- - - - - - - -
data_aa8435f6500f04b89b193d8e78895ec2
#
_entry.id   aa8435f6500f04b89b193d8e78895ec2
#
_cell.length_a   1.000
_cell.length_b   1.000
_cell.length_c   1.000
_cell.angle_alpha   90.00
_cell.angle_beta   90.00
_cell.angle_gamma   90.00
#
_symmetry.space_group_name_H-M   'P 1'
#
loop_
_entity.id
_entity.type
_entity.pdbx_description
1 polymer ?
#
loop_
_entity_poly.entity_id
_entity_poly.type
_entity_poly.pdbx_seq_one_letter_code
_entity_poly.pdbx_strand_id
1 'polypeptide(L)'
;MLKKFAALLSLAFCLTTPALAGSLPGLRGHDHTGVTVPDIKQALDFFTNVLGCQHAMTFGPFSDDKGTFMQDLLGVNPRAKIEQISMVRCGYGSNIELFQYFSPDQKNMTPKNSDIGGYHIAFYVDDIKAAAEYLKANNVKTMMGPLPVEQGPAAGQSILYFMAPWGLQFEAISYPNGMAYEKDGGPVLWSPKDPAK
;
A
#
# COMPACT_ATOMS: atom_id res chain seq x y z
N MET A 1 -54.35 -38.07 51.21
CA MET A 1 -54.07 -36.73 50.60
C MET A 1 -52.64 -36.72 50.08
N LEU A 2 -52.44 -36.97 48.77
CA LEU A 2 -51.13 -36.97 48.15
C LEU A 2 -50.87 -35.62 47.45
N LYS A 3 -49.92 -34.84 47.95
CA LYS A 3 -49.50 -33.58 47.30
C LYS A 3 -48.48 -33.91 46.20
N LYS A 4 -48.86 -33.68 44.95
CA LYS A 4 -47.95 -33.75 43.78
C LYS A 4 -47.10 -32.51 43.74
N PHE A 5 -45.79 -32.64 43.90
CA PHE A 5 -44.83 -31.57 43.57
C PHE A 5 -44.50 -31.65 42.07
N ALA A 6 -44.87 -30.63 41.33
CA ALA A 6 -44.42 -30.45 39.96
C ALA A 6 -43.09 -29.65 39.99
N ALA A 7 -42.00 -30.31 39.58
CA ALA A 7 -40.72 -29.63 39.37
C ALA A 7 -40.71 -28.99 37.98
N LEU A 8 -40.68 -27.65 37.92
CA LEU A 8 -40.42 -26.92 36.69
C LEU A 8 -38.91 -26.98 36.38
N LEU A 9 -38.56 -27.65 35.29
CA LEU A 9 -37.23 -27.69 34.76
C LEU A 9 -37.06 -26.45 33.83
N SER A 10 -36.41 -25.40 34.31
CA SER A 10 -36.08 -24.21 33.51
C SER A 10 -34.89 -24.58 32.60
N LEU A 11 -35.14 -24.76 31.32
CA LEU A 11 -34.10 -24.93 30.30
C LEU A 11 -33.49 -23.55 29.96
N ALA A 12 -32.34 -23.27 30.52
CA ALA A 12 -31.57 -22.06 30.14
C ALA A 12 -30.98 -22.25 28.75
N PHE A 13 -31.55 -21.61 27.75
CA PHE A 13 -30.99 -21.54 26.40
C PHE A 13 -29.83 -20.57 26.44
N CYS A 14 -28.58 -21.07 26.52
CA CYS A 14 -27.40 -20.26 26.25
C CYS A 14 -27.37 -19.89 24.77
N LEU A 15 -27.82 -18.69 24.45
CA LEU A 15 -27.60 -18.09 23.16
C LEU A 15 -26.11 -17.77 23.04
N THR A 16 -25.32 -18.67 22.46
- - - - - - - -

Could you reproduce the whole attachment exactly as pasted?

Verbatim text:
data_aa8435f6500f04b89b193d8e78895ec2
#
_entry.id   aa8435f6500f04b89b193d8e78895ec2
#
_cell.length_a   1.000
_cell.length_b   1.000
_cell.length_c   1.000
_cell.angle_alpha   90.00
_cell.angle_beta   90.00
_cell.angle_gamma   90.00
#
_symmetry.space_group_name_H-M   'P 1'
#
loop_
_entity.id
_entity.type
_entity.pdbx_description
1 polymer ?
#
loop_
_entity_poly.entity_id
_entity_poly.type
_entity_poly.pdbx_seq_one_letter_code
_entity_poly.pdbx_strand_id
1 'polypeptide(L)'
;MLKKFAALLSLAFCLTTPALAGSLPGLRGHDHTGVTVPDIKQALDFFTNVLGCQHAMTFGPFSDDKGTFMQDLLGVNPRAKIEQISMVRCGYGSNIELFQYFSPDQKNMTPKNSDIGGYHIAFYVDDIKAAAEYLKANNVKTMMGPLPVEQGPAAGQSILYFMAPWGLQFEAISYPNGMAYEKDGGPVLWSPKDPAK
;
A
#
# COMPACT_ATOMS: atom_id res chain seq x y z
N MET A 1 -54.35 -38.07 51.21
CA MET A 1 -54.07 -36.73 50.60
C MET A 1 -52.64 -36.72 50.08
N LEU A 2 -52.44 -36.97 48.77
CA LEU A 2 -51.13 -36.97 48.15
C LEU A 2 -50.87 -35.62 47.45
N LYS A 3 -49.92 -34.84 47.95
CA LYS A 3 -49.50 -33.58 47.30
C LYS A 3 -48.48 -33.91 46.20
N LYS A 4 -48.86 -33.68 44.95
CA LYS A 4 -47.95 -33.75 43.78
C LYS A 4 -47.10 -32.51 43.74
N PHE A 5 -45.79 -32.64 43.90
CA PHE A 5 -44.83 -31.57 43.57
C PHE A 5 -44.50 -31.65 42.07
N ALA A 6 -44.87 -30.63 41.33
CA ALA A 6 -44.42 -30.45 39.96
C ALA A 6 -43.09 -29.65 39.99
N ALA A 7 -42.00 -30.31 39.58
CA ALA A 7 -40.72 -29.63 39.37
C ALA A 7 -40.71 -28.99 37.98
N LEU A 8 -40.68 -27.65 37.92
CA LEU A 8 -40.42 -26.92 36.69
C LEU A 8 -38.91 -26.98 36.38
N LEU A 9 -38.56 -27.65 35.29
CA LEU A 9 -37.23 -27.69 34.76
C LEU A 9 -37.06 -26.45 33.83
N SER A 10 -36.41 -25.40 34.31
CA SER A 10 -36.08 -24.21 33.51
C SER A 10 -34.89 -24.58 32.60
N LEU A 11 -35.14 -24.76 31.32
CA LEU A 11 -34.10 -24.93 30.30
C LEU A 11 -33.49 -23.55 29.96
N ALA A 12 -32.34 -23.27 30.52
CA ALA A 12 -31.57 -22.06 30.14
C ALA A 12 -30.98 -22.25 28.75
N PHE A 13 -31.55 -21.61 27.75
CA PHE A 13 -30.99 -21.54 26.40
C PHE A 13 -29.83 -20.57 26.44
N CYS A 14 -28.58 -21.07 26.52
CA CYS A 14 -27.40 -20.26 26.25
C CYS A 14 -27.37 -19.89 24.77
N LEU A 15 -27.82 -18.69 24.45
CA LEU A 15 -27.60 -18.09 23.16
C LEU A 15 -26.11 -17.77 23.04
N THR A 16 -25.32 -18.67 22.46